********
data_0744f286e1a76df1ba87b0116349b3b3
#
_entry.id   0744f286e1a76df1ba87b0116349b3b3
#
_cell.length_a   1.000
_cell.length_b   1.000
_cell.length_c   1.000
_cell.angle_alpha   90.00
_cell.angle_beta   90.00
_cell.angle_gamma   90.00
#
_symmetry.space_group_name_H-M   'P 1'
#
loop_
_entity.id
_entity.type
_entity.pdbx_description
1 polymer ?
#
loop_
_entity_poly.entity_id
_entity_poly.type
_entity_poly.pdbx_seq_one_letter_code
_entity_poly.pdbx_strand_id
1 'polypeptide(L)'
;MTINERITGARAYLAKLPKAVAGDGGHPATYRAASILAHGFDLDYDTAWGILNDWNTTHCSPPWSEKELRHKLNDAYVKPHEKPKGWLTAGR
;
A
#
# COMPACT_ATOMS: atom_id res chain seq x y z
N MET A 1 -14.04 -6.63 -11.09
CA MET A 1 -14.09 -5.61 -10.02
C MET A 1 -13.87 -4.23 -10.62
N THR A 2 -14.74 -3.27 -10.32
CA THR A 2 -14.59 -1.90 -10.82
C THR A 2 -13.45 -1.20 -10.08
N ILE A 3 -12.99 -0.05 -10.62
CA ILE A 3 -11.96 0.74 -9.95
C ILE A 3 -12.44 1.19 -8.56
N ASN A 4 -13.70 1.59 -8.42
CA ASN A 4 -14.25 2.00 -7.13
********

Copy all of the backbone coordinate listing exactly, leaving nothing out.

data_0744f286e1a76df1ba87b0116349b3b3
#
_entry.id   0744f286e1a76df1ba87b0116349b3b3
#
_cell.length_a   1.000
_cell.length_b   1.000
_cell.length_c   1.000
_cell.angle_alpha   90.00
_cell.angle_beta   90.00
_cell.angle_gamma   90.00
#
_symmetry.space_group_name_H-M   'P 1'
#
loop_
_entity.id
_entity.type
_entity.pdbx_description
1 polymer ?
#
loop_
_entity_poly.entity_id
_entity_poly.type
_entity_poly.pdbx_seq_one_letter_code
_entity_poly.pdbx_strand_id
1 'polypeptide(L)'
;MTINERITGARAYLAKLPKAVAGDGGHPATYRAASILAHGFDLDYDTAWGILNDWNTTHCSPPWSEKELRHKLNDAYVKPHEKPKGWLTAGR
;
A
#
# COMPACT_ATOMS: atom_id res chain seq x y z
N MET A 1 -14.04 -6.63 -11.09
CA MET A 1 -14.09 -5.61 -10.02
C MET A 1 -13.87 -4.23 -10.62
N THR A 2 -14.74 -3.27 -10.32
CA THR A 2 -14.59 -1.90 -10.82
C THR A 2 -13.45 -1.20 -10.08
N ILE A 3 -12.99 -0.05 -10.62
CA ILE A 3 -11.96 0.74 -9.95
C ILE A 3 -12.44 1.19 -8.56
N ASN A 4 -13.70 1.59 -8.42
CA ASN A 4 -14.25 2.00 -7.13